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More than half a million Medicare beneficiaries rely on the Qualified Individual (QI) program to pay their Part B premium – a critical benefit afforded to older adults and people with disabilities with very low incomes and few assets. Reauthorization for the QI program is attached to the Medicare physician payment formula, known as the "Sustainable Growth Rate" (SGR), and has been extended annually in tandem with SGR. As bi-partisan, bi-cameral consensus emerges in Congress on a permanent fix to the flawed SGR Medicare physician payment formula, it is essential that a permanent extension of the QI program be a part of any agreement.

QI pays the $104.90 Medicare Part B premium for more than 520,000 Medicare beneficiaries with incomes between 120% and 135% of the Federal Poverty Level (FPL) (about $1,167 to $1,312 per month) and very limited resources (less than $7,160 for an individual).[1] Receipt of the QI benefit also automatically entitles individuals to, and enrolls them in, the full Medicare Part D Low-Income Subsidy (LIS), or Extra Help, to help them pay for prescription drugs. According to the Social Security Administration, the Low-Income Subsidy can save participating beneficiaries as much as $4,000 per year toward the cost of prescription drugs.[2]

A recent analysis by AARP found that Medicare beneficiaries living between 101% and 150% FPL spend more than one quarter (26.1%) of their income on out-of-pocket health care costs, more than any other income group.[3] Full Extra Help combined with the QI benefit can save beneficiaries in the group between 120% and 135% of poverty an estimated $5,200 in annual out-of-pocket health care costs.[4]

Without QI, many beneficiaries simply will not be able to afford their Part B premium and may consider dropping Part B, seriously limiting their access to doctors, therapy services, and durable medical equipment. If they later decide to re-enroll in Part B, they will face strict enrollment period restrictions and premium penalties. The loss of QI also puts them in jeopardy of losing their Part D low-income subsidy and access to affordable medications. Without QI, low-income seniors and people with disabilities may be forced to choose between necessities like warm clothes and nutritious food, and Medicare premiums.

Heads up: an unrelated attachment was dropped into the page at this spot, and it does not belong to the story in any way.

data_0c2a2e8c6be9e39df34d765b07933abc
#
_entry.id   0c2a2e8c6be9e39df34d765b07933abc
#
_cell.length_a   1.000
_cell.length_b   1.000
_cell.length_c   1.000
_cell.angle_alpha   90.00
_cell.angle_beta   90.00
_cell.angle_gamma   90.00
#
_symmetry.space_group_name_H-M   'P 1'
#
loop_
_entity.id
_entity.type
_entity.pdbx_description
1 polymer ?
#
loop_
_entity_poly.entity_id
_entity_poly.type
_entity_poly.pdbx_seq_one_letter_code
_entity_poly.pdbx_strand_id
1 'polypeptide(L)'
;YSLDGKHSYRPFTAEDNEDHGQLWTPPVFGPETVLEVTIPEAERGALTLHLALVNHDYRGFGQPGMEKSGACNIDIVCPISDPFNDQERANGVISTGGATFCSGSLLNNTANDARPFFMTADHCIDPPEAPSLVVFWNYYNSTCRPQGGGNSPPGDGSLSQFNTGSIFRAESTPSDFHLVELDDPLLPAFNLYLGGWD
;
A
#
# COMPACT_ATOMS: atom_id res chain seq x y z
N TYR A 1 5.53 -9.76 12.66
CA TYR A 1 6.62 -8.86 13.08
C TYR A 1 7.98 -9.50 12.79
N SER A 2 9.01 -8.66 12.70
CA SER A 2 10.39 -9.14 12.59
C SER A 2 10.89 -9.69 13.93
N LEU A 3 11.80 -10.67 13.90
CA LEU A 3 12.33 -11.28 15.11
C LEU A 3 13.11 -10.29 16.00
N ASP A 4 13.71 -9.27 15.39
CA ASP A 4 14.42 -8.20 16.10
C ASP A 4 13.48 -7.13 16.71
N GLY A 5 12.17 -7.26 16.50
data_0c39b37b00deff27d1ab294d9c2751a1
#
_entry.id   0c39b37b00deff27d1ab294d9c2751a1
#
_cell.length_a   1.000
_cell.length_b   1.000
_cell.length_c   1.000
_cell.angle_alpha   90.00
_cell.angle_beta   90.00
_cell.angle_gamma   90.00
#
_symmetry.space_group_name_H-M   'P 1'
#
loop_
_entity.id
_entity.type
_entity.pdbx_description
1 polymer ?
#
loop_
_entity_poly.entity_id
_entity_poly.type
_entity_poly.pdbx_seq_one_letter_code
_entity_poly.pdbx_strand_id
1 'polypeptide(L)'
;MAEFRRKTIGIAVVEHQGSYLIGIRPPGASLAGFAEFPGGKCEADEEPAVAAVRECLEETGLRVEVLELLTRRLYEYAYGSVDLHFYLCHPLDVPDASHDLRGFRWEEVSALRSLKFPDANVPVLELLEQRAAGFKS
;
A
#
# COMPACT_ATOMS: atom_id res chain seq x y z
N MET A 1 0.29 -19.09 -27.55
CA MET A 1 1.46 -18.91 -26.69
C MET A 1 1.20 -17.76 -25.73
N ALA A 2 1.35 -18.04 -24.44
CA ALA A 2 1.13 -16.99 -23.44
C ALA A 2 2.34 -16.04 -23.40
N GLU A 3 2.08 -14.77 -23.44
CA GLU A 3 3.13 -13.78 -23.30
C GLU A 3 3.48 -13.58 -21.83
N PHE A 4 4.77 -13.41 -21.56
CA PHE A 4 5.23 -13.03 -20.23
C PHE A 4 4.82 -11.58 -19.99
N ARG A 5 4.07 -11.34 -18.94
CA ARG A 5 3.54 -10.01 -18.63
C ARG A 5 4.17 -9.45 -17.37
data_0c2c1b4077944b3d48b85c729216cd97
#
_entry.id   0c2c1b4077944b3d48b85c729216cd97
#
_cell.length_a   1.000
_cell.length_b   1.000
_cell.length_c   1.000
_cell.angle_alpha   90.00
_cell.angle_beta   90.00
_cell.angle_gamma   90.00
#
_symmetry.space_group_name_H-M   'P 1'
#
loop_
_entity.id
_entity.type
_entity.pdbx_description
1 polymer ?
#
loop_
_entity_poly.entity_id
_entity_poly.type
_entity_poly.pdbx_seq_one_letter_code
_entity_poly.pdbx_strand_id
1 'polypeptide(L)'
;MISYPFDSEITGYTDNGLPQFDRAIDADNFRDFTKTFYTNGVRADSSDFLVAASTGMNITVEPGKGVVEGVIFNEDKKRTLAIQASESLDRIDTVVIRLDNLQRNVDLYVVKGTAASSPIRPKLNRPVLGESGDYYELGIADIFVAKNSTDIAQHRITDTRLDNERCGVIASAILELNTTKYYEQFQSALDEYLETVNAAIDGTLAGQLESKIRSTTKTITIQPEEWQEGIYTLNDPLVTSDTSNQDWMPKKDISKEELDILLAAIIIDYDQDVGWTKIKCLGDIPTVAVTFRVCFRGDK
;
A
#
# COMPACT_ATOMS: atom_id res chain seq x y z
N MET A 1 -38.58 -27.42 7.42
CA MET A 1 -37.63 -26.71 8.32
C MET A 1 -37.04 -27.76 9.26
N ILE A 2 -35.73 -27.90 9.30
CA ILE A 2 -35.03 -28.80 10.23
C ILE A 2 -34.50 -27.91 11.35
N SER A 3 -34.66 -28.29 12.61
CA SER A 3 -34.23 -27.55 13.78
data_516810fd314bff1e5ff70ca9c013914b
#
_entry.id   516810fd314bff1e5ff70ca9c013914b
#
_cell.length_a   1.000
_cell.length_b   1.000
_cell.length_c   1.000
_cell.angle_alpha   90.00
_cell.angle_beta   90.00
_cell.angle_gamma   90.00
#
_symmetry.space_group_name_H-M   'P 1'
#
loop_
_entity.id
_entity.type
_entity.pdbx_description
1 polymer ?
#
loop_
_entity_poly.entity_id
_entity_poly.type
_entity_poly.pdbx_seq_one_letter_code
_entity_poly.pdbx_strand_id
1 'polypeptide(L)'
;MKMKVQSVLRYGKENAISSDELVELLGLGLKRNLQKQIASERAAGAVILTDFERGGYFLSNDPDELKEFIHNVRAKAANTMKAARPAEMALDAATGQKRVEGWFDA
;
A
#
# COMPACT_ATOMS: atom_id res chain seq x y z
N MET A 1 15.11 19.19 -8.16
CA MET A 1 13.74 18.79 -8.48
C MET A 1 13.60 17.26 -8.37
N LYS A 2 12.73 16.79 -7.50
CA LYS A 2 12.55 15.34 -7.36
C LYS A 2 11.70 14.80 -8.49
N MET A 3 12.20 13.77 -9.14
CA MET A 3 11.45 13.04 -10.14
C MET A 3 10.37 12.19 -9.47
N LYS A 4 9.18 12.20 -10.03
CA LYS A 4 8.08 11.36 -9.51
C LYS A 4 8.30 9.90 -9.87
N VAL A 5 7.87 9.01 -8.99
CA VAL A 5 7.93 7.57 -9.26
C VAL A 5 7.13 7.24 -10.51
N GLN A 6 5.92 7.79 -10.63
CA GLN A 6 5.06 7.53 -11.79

We applaud Congress for its attempts to fix, once and for all, the flawed SGR formula. Medicare physicians deserve a sound payment system that is predictable. However, Medicare beneficiaries living near the poverty line also deserve predictability. If Congress intends to permanently fix the way the Medicare program pays doctors, it must also permanently ensure financial protection for poor Medicare beneficiaries.

In December SGR legislation, the Senate Finance Committee voted to extend QI for only five years. This represents a grave error. It is essential that the QI program be a part any final fix, and not be de-coupled from SGR through a five year extension. If QI is extended for only five years, there is tremendous risk that the political will to permanently reauthorize the program will be absent when those five years are up.

Contact your Congressperson today and let them know how important it is that permanent QI be a part of any permanent SGR fix.

[1] According to the Medicare-Medicaid Coordination office, in 2011 523,000 people were enrolled in QI. Medicare-Medicaid Coordination Office, “Data Analysis Brief: Medicare-Medicaid Dual Enrollment from 2006 through 2011,” (Centers for Medicare & Medicaid Services: February 2013), available at:
[2] Social Security Administration, “What Help Can I Receive?” (2013), available at:
[3] C. Noel Miller,” Medicare Beneficiaries’ Out-of-Pocket Spending for Health Care” (AARP; Dec. 2013) available at
[4] The Leadership Council on Aging Organizations Issue Brief, “Medicare Part B Premium Low-Income Protections Under the Qualified Individual (QI) Program Should be Made Permanent,” (July, 2013) available at:

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